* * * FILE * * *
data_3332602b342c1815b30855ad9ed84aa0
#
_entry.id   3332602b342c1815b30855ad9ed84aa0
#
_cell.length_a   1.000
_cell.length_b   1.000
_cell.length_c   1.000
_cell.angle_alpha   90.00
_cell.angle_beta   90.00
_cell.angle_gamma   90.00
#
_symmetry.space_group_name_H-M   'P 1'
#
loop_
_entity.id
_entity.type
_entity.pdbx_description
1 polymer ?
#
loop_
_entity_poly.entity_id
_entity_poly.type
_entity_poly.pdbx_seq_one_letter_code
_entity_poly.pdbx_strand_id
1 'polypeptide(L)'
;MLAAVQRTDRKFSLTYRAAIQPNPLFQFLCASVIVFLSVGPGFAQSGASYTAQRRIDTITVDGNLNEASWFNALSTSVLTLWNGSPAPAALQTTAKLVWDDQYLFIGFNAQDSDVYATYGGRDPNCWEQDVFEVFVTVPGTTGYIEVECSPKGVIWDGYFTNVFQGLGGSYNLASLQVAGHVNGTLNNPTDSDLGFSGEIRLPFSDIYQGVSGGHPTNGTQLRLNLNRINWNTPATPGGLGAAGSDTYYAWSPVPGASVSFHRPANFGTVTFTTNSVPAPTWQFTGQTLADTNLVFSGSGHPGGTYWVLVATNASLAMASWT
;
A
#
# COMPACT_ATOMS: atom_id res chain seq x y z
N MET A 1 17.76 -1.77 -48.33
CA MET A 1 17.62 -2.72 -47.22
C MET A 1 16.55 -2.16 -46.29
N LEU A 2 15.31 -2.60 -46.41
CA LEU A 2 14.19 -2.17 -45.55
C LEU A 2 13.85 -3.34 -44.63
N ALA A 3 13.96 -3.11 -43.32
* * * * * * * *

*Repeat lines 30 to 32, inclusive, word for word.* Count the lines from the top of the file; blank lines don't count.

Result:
# COMPACT_ATOMS: atom_id res chain seq x y z
N MET A 1 17.76 -1.77 -48.33
CA MET A 1 17.62 -2.72 -47.22